said, that no Member of their Lordships' House more cordially agreed with the sentiment of the noble and learned Lord in regretting the necessity that had arisen for abolishing transportation than he did. The experience he had acquired during many years' administration of criminal law had convinced him that transportation better answered all the ends of punishment than any other that had been devised, for it contained in itself the two essential ingredients of punishment—the maximum of terror and the minimum of suffering. But, unfortunately, however advantageous it might have been to this country, it was the opinion of the last two Governments, and of their Lordships—not simply the opinion of the Government of the day, or of the noble Earl (the Earl of Derby)—that the time had come when transportation must be, he would not say abolished, for it had not been abolished, but to a very great extent cut down and modified. He believed that about a thousand convicts were the most that could now be annually sent out of the country. The noble Earl who last addressed their Lordships (Earl Grey) considered that the necessity for the modification of transportation had been too hastily assumed, and that the feeling in the Colonies had been brought about by unjustifiable language held by certain individuals at home, who sought for something the colonists did not desire. He (the Lord Chancellor) confessed that, to some extent, he was inclined to agree in that view of the case; but, from whatever cause it had arisen, the feeling was too great to be resisted, and not only did the Government think that something more than modification was needed, but it was felt to be impossible to continue to send out convicts in the face of the remonstrances that were made on the subject. The noble Earl said our Colonies were not worth keeping, if the Government were obliged to yield everything they demanded; but the question was this—when there came to this country repeated remonstrances against our loading those rising communities with the offscouring of our criminal population, could these remonstrances be either neglected or refused? There was too much justice in the remonstrance, and too much sympathy in the English Government, for them to resist the demand for alteration. It was necessary that an experiment should be made. When he said that an experiment must be made, he thought it of necessity followed that a Bill similar to that which their Lordships had passed should be brought in. He had himself proposed the Bill, but he took no credit for wisdom or forethought in proposing it, for if convicts could not be sent abroad they must be imprisoned at home. The question was, then, how should the old penalty be modified? What he proposed, and what their Lordships adopted, was this, that whereas there had been a very well-known system of substituting terms of imprisonment at Millbank for certain terms of transportation, that which had been done by the Executive should thenceforward be done by the Legislature. The terms, which were said to be short, were the exact terms that had been before in use. The man who was sentenced to transportation for seven years was by the universal system imprisoned for four years; for ten years seven were substituted, and so on. On this principle the Bill was framed, and whether right or wrong their Lordships sanctioned it. As to the question how far the Government had acted wisely in carrying out that enactment of the Legislature, it had been said, over and over again, that the whole dealing with this subject was necessarily an experiment. He could not say whether or no the ticket-of-leave system had failed; the Act had only been in operation about a year and a half, so that that was not time enough to ascertain its value; but looking to the report of Colonel Jebb, he thought it would be impossible to deny that the system was working well. There might be individual cases of failure; but the general result was, that of persons undergoing first imprisonment, and then penal labour, and who then get out on ticket of leave—the result was, that the system turned out a greater proportion of such convicts comparatively honest and useful members of society than any other system. His noble and learned Friend suggested that Government were to blame for not having a more effectual system of registration and control. Those were broad suggestions; and in reference to the first he would only say that the Secretary for the Home Department had already thought of a more efficient system of registration, and was trying what could be done. He, however, thought that such a system would be necessarily, to a great extent, deceptive. A convict might change his name, and whether registered or not it would be difficult to know what proportion of persons had again lapsed into crime. The system might be attempted, but he saw great difficulties in carrying it into operation. The system of forcing a man who got into work—and was in a train to recover his character—to find his way to a central office, and report himself at certain times, was most objectionable. The man must get leave at stated times to do this, and this would act as a perpetual stigma, and more evil than good would be the result. All such experiments he should look at with suspicion.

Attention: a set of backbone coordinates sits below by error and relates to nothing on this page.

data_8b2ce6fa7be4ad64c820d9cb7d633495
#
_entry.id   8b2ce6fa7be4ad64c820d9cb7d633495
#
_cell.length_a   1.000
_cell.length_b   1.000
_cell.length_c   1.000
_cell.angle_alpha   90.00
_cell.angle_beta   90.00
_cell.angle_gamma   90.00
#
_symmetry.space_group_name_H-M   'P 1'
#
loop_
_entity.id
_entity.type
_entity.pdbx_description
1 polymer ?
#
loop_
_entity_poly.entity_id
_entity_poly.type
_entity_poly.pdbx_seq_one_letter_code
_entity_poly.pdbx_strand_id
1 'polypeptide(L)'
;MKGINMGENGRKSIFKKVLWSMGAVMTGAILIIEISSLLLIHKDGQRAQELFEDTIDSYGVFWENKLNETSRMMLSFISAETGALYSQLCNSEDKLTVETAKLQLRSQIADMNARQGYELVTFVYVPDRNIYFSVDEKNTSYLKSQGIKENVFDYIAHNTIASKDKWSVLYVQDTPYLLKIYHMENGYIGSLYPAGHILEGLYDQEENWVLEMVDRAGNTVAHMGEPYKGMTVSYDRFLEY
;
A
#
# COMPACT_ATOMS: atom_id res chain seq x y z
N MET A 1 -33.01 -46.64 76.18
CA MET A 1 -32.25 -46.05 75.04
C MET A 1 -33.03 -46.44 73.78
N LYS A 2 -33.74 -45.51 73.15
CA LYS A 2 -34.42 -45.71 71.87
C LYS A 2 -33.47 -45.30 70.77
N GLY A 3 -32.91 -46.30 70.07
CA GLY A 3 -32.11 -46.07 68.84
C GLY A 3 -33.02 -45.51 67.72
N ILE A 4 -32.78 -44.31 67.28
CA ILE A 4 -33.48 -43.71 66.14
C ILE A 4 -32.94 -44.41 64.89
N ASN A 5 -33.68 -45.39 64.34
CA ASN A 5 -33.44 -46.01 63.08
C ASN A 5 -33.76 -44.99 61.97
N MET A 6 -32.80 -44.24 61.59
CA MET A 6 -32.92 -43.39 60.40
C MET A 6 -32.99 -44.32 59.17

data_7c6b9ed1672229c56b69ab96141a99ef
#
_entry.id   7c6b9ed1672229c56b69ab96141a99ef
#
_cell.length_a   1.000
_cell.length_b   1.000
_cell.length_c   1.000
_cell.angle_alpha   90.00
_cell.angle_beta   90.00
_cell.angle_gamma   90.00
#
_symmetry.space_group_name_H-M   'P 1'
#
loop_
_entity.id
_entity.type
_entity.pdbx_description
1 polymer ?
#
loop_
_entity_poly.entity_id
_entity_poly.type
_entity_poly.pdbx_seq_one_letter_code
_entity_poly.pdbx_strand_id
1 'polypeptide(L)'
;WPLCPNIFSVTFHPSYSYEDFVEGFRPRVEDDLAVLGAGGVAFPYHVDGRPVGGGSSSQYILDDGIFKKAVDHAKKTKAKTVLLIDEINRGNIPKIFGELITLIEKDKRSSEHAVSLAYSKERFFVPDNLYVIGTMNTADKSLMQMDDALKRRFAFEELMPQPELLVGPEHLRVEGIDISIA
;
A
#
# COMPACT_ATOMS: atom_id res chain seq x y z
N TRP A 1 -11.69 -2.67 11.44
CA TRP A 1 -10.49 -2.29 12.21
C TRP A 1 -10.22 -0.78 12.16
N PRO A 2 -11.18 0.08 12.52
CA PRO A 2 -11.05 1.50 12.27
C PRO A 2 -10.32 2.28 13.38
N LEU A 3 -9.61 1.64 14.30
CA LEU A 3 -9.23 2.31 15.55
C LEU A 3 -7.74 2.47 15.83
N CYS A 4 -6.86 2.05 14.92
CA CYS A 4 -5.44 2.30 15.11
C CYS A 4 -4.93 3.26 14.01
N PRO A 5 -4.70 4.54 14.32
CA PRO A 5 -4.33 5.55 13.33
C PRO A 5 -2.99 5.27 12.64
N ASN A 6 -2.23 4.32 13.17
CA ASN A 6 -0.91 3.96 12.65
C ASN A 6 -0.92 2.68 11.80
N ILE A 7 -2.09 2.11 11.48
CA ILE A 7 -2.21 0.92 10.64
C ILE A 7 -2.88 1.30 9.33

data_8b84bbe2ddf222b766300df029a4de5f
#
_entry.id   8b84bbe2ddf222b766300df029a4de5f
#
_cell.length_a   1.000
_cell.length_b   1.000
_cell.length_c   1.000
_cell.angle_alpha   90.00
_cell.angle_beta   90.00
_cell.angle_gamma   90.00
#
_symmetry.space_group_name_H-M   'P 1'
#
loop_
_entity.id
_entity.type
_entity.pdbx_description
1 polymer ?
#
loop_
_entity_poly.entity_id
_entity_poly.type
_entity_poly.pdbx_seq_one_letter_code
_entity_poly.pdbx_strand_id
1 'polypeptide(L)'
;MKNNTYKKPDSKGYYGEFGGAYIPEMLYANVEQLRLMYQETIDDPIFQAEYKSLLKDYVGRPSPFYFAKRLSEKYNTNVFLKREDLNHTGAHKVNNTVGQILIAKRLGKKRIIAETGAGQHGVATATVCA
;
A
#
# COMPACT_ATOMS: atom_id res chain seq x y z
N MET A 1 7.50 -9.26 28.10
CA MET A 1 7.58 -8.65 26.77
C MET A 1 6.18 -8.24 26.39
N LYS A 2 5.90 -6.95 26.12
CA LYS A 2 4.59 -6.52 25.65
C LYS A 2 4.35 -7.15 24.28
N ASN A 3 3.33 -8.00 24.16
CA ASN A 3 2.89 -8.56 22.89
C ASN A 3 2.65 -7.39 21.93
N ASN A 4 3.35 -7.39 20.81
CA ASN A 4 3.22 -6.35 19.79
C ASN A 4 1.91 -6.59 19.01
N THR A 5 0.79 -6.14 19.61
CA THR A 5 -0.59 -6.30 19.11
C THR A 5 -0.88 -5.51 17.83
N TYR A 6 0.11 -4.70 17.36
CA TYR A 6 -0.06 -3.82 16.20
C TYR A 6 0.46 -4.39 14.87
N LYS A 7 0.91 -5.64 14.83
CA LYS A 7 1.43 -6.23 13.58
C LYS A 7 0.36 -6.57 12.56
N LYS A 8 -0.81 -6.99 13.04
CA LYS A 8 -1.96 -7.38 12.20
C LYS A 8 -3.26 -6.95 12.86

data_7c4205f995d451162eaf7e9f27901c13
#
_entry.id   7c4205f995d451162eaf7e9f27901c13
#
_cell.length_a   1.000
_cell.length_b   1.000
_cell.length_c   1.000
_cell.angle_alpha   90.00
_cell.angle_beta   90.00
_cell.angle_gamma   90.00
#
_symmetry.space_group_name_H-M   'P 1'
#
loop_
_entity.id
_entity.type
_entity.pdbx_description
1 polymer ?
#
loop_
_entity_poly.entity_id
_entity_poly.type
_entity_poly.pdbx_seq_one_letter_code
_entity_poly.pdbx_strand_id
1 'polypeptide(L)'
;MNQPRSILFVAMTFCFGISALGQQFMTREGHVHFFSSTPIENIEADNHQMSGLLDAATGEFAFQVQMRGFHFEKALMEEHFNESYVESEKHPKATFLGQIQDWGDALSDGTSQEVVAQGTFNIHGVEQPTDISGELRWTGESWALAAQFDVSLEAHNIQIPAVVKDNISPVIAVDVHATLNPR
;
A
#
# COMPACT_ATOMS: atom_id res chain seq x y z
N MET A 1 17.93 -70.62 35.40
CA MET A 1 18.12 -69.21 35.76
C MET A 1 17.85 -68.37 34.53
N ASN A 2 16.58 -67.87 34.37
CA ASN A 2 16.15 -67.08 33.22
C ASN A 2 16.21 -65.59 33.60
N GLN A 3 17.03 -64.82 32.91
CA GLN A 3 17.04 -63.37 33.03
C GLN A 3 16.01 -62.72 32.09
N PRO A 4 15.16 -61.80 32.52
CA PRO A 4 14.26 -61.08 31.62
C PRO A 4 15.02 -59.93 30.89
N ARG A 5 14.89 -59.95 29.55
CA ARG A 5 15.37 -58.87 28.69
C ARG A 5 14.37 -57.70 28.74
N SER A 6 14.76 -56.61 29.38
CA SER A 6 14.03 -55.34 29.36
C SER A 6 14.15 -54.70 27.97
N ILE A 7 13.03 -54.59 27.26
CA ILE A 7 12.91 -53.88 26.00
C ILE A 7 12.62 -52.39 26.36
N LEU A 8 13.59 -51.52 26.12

Motion agreed to.